Whether you simply want to sponsor and fund these activities or you want to participate fully in the delivery of them, ORAU can provide your organization with a fully customizable plan to offer and support STEM education programs in your community. 

To learn more about how your organization can make a STEMpact, please contact Rachel Foster at 865.576.0086 or rachel.foster@orau.org.

Extreme Classroom Makeover winning class

Watch the Extreme Classroom Makeover reveal at West View Elementary!

In April, ORAU presented West View Elementary School teacher Patrick Pollock with a $25,000 technology makeover during a surprise classroom announcement. In July, we revisited Mr. Pollock's new technology classroom!

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    STEM Stories

    STEM Stories connects students with scientists through a series of live talks by dynamic speakers and innovators in their fields. Scientists describe the work they do, the journey they took do get to where they are now, and who or what inspired them to pursue science as a career. Students get practical and inspirational advice as well as opportunities to ask lots of questions.

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  • K-12 student in robotics class

    Oak Ridge Robotics Academy

    The Oak Ridge Robotics Academy is a week-long day camp for rising 7th, 8th, and 9th grade students filled with exciting and challenging activities. Working in small teams, students will design, build and program a robot. Students will have an opportunity to tour Oak Ridge National Laboratory’s research facilities and learn from robotics and engineering research scientists.

  • High School students engaged in STEM activity in laboratory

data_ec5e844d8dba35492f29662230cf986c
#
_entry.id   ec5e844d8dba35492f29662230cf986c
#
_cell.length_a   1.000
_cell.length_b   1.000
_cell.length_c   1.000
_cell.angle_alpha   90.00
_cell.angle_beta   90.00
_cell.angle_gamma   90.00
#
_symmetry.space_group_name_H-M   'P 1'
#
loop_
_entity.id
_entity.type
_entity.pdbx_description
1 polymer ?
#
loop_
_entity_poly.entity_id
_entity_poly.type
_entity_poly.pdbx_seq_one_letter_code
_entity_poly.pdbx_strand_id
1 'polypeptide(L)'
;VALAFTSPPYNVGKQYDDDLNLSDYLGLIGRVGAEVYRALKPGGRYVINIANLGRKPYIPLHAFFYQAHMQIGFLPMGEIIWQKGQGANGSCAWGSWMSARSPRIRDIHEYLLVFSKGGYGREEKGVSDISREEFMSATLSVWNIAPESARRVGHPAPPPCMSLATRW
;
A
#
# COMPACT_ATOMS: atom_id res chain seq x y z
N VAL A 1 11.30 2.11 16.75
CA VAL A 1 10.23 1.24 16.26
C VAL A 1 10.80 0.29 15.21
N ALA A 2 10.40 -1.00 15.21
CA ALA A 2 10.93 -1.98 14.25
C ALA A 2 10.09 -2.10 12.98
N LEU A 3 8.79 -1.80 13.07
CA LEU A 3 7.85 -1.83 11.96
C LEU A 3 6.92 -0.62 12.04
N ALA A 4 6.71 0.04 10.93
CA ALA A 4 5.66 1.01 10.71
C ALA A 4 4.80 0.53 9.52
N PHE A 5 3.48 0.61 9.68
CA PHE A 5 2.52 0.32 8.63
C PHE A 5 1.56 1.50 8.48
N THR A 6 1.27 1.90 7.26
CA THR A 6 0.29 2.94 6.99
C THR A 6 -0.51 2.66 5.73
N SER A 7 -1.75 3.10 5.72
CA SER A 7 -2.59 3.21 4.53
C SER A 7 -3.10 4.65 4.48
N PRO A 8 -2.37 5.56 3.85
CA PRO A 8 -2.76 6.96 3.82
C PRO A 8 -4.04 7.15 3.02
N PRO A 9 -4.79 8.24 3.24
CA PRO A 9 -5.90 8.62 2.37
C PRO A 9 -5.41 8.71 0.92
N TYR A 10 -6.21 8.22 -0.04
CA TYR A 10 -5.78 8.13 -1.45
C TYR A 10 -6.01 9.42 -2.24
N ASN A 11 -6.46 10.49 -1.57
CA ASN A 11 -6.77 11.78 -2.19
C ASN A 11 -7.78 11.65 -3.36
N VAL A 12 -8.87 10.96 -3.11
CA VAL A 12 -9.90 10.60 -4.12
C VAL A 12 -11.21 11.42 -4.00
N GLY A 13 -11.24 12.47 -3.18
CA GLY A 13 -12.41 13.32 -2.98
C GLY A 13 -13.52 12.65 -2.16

ARC-ORNL Math-Science-Technology Summer Institute

    The Appalachian Regional Commission (ARC)/Oak Ridge National Laboratory (ORNL) High School Summer Math-Science-Technology Institute is a two-week summer program that provides high school students and teachers interactive opportunities with ORNL scientists. Together, students and teachers work with scientists on projects in science, math and research-related computer technology.

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  • Middle School students engaged in STEM activity

    ARC Middle School Summer Science Academy

    ARC Middle School Summer Science Academy is a week-long, residential, hands-on science academy sponsored by ARC and ORAU. Students participate in hands-on math, science and computer technology activities.

  • Tennessee Science Bowl Contestants

    Tennessee Science Bowl

    Students from across the state compete in the annual Tennessee Science Bowl, which is sponsored by the U.S. Department of Energy’s Oak Ridge Office and other local businesses, including ORAU. The winning team receives a trip to the National Science Bowl® in Washington, D.C.

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  • K-12 teacher in professional development class

    Engineering is Elementary

    The Engineering is Elementary workshop features curricula that have been tested using rigorous, research-based design principles. The EIE website offers a number of free activities teachers can implement in their classrooms, and these activities can be altered to make them grade-appropriate for students. Jason Jacklet from Heritage Middle School says what he learned in this session will give him ideas to apply in his classroom, which will in turn give his students a taste of what professional scientists and engineers do on a daily basis. 

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    Using Virtual Reality in the Classroom